Facebook Chief Executive Officer Mark Zuckerberg issued an apology early on Tuesday, 5 October, after the three social media platforms, Instagram, Facebook and Whatsapp, were down for over six hours.
"Facebook, Instagram, WhatsApp and Messenger are coming back online now. Sorry for the disruption today — I know how much you rely on our services to stay connected with the people you care about," Zuckerberg said in a Facebook post.
Facebook Chief Technology Officer Mike Schroepfer also apologised for the global outage and said, "To every small and large business, family, and individual who depends on us, I'm sorry." However, he added that it "may take some time to get to 100%", reported Reuters.
Whatsapp CEO Will Cathcart took to social media and said the app was back up and running.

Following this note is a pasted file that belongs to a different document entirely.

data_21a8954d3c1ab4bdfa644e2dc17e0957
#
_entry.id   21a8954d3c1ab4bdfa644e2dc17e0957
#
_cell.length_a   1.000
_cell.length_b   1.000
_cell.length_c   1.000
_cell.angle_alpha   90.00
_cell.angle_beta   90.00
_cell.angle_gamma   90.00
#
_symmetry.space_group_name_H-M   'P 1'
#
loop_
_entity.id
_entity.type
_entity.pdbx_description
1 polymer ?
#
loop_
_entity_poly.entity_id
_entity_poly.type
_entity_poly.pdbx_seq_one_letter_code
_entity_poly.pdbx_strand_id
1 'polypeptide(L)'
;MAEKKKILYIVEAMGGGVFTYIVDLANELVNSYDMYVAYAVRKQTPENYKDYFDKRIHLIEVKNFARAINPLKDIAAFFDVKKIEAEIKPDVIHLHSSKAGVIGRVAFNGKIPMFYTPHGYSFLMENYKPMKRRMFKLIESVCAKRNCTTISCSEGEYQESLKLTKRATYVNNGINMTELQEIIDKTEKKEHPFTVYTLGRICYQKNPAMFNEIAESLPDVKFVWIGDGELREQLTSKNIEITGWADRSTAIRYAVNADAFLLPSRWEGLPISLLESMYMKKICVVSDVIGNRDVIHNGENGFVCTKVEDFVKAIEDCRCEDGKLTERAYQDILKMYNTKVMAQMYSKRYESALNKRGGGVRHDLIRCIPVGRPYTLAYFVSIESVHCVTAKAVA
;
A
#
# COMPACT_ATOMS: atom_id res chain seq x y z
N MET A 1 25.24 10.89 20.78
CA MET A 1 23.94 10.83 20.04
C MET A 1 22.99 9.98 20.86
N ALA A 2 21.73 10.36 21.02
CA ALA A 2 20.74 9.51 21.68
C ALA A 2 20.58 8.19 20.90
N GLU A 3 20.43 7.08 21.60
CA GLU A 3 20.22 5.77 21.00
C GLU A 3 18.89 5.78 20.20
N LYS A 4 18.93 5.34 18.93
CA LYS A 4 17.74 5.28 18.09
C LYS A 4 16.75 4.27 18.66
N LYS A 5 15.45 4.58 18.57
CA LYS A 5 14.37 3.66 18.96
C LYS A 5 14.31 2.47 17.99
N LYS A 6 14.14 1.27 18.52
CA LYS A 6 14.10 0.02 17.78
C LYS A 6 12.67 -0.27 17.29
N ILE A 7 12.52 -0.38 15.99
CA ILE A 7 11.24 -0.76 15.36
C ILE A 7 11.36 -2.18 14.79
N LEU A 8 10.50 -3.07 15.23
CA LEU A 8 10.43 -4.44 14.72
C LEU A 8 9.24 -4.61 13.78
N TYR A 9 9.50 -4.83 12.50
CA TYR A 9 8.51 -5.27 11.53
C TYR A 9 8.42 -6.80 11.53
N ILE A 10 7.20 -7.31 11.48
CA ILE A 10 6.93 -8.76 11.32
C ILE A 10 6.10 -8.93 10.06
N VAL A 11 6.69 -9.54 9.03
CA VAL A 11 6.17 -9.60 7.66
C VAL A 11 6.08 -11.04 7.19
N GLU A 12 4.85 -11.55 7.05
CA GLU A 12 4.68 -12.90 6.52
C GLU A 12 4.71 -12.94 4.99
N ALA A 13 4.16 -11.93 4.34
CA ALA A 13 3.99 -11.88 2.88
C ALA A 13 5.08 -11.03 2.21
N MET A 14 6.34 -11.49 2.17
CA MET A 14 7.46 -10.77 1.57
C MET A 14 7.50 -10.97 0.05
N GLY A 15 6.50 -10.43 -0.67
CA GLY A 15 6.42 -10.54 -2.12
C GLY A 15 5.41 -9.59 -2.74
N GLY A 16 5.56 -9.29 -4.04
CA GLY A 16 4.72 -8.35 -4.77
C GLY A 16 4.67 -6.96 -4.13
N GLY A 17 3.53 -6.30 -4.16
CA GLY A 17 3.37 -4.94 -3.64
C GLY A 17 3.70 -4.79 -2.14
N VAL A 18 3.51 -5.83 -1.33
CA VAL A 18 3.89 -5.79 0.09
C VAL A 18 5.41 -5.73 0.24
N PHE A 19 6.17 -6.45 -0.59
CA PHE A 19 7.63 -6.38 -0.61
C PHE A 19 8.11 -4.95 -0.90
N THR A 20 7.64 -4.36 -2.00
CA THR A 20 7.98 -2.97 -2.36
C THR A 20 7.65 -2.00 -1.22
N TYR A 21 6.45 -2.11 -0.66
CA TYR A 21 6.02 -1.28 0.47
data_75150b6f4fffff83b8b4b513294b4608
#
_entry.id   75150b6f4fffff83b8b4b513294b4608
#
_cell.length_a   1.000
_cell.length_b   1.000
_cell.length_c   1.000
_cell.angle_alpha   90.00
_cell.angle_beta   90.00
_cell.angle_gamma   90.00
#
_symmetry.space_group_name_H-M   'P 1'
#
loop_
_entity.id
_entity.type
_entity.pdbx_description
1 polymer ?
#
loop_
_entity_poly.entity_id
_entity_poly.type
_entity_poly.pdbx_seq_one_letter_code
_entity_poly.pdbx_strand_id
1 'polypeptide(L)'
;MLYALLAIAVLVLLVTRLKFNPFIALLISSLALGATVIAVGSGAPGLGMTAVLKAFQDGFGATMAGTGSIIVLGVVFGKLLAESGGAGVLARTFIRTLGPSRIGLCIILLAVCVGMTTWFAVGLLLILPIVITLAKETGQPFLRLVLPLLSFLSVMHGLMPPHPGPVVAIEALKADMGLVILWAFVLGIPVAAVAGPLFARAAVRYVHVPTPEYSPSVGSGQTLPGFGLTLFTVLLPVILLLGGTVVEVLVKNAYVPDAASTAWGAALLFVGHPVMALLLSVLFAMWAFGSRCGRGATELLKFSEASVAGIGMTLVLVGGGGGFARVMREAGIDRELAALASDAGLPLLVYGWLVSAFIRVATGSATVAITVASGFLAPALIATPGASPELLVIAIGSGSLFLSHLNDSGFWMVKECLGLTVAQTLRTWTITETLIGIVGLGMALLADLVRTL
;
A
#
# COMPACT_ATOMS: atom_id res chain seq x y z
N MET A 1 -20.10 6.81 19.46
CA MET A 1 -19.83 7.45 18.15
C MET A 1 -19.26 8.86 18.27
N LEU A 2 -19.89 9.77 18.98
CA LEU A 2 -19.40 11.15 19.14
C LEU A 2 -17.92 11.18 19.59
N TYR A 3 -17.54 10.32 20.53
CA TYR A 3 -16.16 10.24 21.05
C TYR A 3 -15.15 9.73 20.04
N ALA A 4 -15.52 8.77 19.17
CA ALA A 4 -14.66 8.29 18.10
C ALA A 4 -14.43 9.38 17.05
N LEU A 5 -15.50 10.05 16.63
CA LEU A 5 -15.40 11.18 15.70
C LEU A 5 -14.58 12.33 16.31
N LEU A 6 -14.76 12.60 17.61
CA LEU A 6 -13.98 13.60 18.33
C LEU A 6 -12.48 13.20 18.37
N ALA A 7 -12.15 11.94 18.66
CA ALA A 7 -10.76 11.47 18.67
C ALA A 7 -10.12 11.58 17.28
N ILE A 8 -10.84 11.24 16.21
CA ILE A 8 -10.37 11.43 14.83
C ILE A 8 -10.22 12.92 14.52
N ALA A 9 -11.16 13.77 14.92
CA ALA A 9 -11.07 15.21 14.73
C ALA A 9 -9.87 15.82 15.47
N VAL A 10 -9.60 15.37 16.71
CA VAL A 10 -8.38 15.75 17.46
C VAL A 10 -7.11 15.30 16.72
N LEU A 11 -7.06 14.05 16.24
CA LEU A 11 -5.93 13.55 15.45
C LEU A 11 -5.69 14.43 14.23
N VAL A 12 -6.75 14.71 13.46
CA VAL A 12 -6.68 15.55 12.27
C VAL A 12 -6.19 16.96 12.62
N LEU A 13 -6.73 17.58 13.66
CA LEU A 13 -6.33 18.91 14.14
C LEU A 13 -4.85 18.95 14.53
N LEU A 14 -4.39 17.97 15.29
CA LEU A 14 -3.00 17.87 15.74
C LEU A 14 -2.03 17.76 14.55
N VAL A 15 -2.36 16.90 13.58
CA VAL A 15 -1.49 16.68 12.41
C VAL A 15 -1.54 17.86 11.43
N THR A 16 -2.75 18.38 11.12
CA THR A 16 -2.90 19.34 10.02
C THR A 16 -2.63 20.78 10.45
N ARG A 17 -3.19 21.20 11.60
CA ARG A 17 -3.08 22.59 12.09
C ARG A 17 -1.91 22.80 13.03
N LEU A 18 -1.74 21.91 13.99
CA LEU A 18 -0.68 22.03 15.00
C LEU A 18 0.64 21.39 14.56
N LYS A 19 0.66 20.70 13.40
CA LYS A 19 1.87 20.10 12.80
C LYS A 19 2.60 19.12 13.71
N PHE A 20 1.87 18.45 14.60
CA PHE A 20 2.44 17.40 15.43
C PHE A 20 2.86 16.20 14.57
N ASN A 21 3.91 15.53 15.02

"We know that people were unable to use WhatsApp to connect with their friends, family, businesses, community groups, and more today — a humbling reminder of how much people and organisations rely on our app every day," he tweeted.
The company also issued an apology on Twitter. "Apologies to everyone who hasn't been able to use WhatsApp today. We're starting to slowly and carefully get WhatsApp working again. Thank you so much for your patience. We will continue to keep you updated when we have more information to share."
The global outage of the three platforms was the second blow to the tech giant after a whistleblower accused the company of prioritising profit over clamping down on hate speech and misinformation. According to security experts, an internal mistake could have caused the disruption. They also said that sabotage could also be a possibility, as per Reuters.
Later, Facebook blamed the major outage on router work, reported AFP.
According to website monitoring group Downdetector, this was the largest such failure the company had ever seen, reported Reuters.
The outage also saw Zuckerberg lose over $6billion in personal wealth and move down the world's wealthiest people list. According to Reuters, Facebook also saw its shares fall by 4.9%, which was their biggest drop since November 2020.
(With inputs from Reuters and AFP)